×

Mount Holyoke prof studying effects of vaping in mice 

  • Jared Schwartzer, a behavioral neuroscientist at Mount Holyoke College. MOUNT HOLYOKE COLLEGE



Staff Writer
Saturday, September 28, 2019

SOUTH HADLEY — After Gov. Charlie Baker issued a four-month ban on all vaping products in the state on Tuesday, much of the discussion was about the danger of black-market vapes and their connection to a mysterious lung illness that has affected hundreds of people and killed at least 11.

The deluge of vaping news highlights for some, however, a bigger question: How safe is legal, regulated vaping in the first place?

One local researcher, Mount Holyoke College behavioral neuroscientist Jared Schwartzer, has been studying the question of maternal vaping and how it affects offspring.

In a study under review for publication in the peer-reviewed journal Environmental Health Perspectives, Schwartzer and his team — which includes Mount Holyoke postdoctoral fellow Jamie Church and a colleague from New York University — looked at the effects that vaping had on the offspring of mice.

“Our study was very simple in the sense that we didn’t have any flavorings,” Schwartzer said. Instead, half of the pregnant mice were exposed to e-cigarette vapor with nicotine added and half without nicotine. Another control group simply breathed filtered air.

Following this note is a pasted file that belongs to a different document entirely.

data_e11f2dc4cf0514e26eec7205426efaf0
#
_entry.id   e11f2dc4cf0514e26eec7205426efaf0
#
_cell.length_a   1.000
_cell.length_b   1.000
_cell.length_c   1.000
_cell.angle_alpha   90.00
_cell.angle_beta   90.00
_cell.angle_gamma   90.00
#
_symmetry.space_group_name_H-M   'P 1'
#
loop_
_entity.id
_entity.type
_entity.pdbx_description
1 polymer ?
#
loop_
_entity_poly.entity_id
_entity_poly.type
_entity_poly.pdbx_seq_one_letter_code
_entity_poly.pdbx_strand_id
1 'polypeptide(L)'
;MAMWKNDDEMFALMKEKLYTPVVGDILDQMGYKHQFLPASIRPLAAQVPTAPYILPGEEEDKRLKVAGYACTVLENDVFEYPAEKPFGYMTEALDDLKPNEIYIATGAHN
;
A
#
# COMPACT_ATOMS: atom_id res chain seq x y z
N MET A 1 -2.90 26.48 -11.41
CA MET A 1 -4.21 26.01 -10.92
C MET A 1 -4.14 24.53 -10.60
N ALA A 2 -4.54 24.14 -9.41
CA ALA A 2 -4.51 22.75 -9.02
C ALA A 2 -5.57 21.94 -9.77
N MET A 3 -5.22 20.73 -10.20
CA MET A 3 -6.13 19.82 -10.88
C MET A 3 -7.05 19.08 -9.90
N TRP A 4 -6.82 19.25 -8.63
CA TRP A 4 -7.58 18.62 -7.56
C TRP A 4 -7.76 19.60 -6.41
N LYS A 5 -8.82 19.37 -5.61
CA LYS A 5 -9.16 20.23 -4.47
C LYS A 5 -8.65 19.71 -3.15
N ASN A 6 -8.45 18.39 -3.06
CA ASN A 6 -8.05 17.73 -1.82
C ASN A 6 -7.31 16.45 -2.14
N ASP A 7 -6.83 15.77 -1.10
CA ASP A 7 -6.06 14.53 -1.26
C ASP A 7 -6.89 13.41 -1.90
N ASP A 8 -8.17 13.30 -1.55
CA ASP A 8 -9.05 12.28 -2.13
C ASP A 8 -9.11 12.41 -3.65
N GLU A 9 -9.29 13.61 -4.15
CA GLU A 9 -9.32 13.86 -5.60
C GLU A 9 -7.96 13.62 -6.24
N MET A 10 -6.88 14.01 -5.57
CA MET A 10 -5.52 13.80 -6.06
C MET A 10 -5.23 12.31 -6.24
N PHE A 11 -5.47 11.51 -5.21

The idea, Schwartzer said, was to look at the effects of propylene glycol and vegetable glycerin, some of the most common ingredients in regulated vaping juice. Previously, those ingredients have been used in fog machines, for example, and the testing concerning their toxicity was based on that type of exposure.

“The difference in vaping is you’re breathing it all in,” Schwartzer said.

The study found that vaping by maternal mice led to differences in learning and memory performance, as well as brain inflammation, in the mice pups.

Asked whether that should raise any alarms, Schwartzer said it’s too early to say so. Studies need to be replicated in order to draw conclusions, he said.

More research needs to be done — which is part of the reason Schwartzer said he was uncomfortable with Baker’s ban on all vaping products.

“We need to be careful about making reactive responses to little information,” Schwartzer said. “We have to promote and encourage more data collection so we can make more informed decisions.”

Schwartzer said that amid plenty of inaction from the government, it might have been encouraging to see some step toward addressing the possible harms of vaping. But prohibition isn’t the answer, he said.

“It doesn’t work, and the negative consequences of prohibition are sometimes more lethal and disruptive than the intent,” Schwartzer said, adding that, with a ban in effect, people could be more likely to buy vapes on the black market.

Schwartzer said he would prefer to see the government be more proactive than reactive, and a big part of that is investing in research.

Dusty Christensen can be reached at dchristensen@gazettenet.com.